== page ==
The Patagonian Huemul (Hippocamelus bisulcus), also known as the South Andean Deer, is found in Chile and Argentina. Huemules live in groups the size of which depends on several factors, often at 2-3 but currently still reaching 11 animals, but in the past over 100 deer; these groups are made up of a female and her young. Males at times might be alone.
The Peruvian Guemal (Hippocamelus antisensis), known locally as Taruca, is found in the highland cloud forests of Peru, as well as parts of Bolivia, and tree-less Puna grasslands. They live in high altitudes, from 2,500 to 5,200 meters above sea level. Social habits include grazing in flexible groups of 3-14 animals consisting of one or two males and several females. The Guemal is active during daytime and has a lifespan of about 10 years. The conservation status of the Peruvian guemal is currently considered vulnerable.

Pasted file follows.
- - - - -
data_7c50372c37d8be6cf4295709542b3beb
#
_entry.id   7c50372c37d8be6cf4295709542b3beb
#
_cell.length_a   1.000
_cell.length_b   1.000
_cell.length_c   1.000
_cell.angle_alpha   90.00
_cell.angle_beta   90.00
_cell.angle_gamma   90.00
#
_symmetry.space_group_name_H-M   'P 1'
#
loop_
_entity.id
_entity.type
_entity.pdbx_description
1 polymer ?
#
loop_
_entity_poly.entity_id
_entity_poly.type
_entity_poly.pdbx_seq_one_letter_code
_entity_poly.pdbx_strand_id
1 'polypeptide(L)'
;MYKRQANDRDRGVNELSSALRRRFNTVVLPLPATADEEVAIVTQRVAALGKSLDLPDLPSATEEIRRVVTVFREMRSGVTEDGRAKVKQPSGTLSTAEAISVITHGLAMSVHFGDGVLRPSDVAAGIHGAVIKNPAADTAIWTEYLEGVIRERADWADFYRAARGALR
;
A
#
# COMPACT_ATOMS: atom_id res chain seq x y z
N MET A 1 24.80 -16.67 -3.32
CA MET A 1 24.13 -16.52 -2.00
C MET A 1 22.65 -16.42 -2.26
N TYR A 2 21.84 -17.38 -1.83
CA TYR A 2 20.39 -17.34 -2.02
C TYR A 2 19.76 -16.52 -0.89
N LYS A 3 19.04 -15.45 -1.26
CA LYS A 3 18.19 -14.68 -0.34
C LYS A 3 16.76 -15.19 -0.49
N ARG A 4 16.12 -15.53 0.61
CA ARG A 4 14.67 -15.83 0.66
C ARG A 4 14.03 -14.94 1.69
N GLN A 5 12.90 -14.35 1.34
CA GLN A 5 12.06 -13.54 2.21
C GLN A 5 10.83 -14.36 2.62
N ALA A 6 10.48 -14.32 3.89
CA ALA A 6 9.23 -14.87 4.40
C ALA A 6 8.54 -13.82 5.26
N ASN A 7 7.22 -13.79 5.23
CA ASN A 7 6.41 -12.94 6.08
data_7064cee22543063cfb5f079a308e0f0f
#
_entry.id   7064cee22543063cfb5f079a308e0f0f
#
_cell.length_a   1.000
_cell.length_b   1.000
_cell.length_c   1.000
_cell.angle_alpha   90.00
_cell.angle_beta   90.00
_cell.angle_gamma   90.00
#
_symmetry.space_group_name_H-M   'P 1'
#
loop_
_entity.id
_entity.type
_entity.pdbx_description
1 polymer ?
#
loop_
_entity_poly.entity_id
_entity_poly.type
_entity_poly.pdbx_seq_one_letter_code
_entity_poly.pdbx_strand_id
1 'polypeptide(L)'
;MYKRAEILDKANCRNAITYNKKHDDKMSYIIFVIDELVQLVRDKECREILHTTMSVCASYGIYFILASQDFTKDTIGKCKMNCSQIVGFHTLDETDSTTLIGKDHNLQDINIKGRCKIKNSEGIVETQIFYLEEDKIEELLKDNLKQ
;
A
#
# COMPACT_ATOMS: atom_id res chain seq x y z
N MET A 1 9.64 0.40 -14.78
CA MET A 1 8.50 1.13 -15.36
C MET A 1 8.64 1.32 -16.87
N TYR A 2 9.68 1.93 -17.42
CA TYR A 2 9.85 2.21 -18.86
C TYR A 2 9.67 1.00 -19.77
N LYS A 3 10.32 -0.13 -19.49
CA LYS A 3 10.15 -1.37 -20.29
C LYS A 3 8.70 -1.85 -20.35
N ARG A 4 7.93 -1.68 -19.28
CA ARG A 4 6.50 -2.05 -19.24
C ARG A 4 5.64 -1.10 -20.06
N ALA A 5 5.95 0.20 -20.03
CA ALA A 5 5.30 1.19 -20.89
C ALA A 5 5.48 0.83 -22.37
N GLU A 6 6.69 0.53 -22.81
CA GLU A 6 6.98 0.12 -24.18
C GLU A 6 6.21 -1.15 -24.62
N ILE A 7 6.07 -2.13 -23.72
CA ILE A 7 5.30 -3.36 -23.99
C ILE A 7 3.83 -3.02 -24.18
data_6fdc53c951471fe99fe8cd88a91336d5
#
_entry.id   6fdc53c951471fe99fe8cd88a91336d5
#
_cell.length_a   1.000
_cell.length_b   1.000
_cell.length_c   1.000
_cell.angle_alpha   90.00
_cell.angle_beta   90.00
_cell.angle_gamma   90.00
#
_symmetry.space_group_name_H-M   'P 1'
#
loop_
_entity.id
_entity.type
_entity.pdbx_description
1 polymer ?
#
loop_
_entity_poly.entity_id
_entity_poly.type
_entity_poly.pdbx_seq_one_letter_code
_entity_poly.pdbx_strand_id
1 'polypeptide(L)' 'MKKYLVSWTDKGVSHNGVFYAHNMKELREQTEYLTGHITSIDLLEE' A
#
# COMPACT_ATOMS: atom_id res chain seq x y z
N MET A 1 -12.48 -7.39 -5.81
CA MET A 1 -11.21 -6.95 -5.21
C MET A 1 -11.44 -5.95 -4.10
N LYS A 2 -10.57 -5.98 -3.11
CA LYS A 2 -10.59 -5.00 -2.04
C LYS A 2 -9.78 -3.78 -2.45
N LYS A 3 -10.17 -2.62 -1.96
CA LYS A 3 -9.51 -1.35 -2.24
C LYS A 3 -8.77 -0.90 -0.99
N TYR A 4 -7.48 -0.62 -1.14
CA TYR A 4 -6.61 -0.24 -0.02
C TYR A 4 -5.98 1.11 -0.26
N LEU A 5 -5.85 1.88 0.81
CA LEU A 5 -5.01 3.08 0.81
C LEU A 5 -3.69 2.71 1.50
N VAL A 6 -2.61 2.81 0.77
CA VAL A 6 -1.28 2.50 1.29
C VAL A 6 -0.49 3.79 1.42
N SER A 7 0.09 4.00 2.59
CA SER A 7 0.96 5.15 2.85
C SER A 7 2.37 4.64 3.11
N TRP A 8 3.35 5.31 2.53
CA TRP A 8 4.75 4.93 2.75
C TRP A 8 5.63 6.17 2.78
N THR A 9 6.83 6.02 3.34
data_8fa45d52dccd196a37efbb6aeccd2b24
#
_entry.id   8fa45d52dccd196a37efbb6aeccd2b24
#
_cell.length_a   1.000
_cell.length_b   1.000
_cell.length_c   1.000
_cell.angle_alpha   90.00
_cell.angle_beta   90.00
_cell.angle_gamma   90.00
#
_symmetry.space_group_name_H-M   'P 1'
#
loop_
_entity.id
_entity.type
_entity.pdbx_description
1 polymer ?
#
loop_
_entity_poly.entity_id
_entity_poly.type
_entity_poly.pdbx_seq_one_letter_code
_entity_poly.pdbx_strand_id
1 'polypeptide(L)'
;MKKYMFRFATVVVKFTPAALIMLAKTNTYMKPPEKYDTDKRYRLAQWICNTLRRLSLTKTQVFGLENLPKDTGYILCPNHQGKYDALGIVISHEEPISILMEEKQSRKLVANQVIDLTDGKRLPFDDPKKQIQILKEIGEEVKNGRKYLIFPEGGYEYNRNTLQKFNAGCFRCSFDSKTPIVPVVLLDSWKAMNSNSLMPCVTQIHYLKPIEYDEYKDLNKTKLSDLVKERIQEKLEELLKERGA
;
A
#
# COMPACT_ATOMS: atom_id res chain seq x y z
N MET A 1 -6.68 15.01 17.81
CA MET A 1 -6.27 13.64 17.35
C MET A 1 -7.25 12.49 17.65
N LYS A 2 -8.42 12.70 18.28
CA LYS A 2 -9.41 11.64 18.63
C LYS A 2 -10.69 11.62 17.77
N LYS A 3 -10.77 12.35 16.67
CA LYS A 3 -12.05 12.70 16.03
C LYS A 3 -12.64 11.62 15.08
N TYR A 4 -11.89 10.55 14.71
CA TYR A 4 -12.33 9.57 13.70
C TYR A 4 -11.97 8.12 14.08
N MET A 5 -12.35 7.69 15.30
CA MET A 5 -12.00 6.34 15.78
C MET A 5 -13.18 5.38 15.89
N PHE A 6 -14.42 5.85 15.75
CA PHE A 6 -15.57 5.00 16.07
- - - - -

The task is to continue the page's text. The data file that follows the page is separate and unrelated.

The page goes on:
Huemul occur in several national parks in Chile and neighbouring parts of Argentina and have been on the Endangered list since 1976. They are endangered primarily due to human impacts such as deforestation, habitat fragmentation by roads, introduction of non-native mammals such as farm animals, and poaching. They are in a classic "extinction spiral" marked by increasingly small, isolated populations and are now considered critically endangered.
The huemul is, along with the condor, the national animal of Chile.